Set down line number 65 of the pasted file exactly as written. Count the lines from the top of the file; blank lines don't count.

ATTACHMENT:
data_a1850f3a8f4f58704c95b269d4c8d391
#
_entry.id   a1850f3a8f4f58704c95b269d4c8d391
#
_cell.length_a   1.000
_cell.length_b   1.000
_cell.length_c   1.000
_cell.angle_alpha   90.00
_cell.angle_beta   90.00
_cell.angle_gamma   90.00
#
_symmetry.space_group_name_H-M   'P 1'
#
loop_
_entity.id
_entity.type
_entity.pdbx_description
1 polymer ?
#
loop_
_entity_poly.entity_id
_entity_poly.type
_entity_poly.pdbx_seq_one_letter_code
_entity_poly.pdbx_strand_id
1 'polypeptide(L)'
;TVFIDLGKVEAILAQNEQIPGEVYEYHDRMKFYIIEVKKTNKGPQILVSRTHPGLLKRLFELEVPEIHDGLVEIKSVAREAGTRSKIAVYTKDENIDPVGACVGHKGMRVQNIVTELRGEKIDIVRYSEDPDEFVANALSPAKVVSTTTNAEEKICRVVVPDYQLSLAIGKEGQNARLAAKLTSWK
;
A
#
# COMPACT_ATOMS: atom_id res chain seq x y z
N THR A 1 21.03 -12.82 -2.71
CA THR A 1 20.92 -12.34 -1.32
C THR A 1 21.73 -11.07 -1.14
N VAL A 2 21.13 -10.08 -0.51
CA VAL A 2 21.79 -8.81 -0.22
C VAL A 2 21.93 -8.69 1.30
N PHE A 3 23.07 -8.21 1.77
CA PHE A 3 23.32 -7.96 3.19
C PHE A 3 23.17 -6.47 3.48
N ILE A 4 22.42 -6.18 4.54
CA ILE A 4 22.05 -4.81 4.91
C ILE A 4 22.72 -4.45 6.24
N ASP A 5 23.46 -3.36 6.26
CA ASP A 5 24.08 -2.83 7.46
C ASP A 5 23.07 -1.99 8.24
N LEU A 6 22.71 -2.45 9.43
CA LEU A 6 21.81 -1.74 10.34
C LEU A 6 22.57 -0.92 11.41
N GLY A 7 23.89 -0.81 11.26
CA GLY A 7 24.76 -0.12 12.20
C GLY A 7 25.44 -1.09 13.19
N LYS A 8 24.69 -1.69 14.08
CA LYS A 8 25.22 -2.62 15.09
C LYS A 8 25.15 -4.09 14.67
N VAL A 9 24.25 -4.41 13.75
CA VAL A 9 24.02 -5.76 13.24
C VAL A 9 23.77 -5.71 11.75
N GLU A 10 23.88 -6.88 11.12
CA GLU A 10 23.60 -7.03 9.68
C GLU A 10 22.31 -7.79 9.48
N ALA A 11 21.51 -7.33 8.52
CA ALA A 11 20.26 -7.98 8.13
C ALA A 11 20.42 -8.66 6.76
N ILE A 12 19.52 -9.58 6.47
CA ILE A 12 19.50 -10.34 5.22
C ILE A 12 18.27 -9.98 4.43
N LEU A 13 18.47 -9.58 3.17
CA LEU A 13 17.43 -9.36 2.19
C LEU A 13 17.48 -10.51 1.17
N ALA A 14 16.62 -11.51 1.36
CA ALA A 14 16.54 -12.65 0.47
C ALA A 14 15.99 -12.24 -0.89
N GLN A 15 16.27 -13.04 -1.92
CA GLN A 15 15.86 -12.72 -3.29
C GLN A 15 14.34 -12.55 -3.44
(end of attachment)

CA ILE A 12 19.50 -10.34 5.22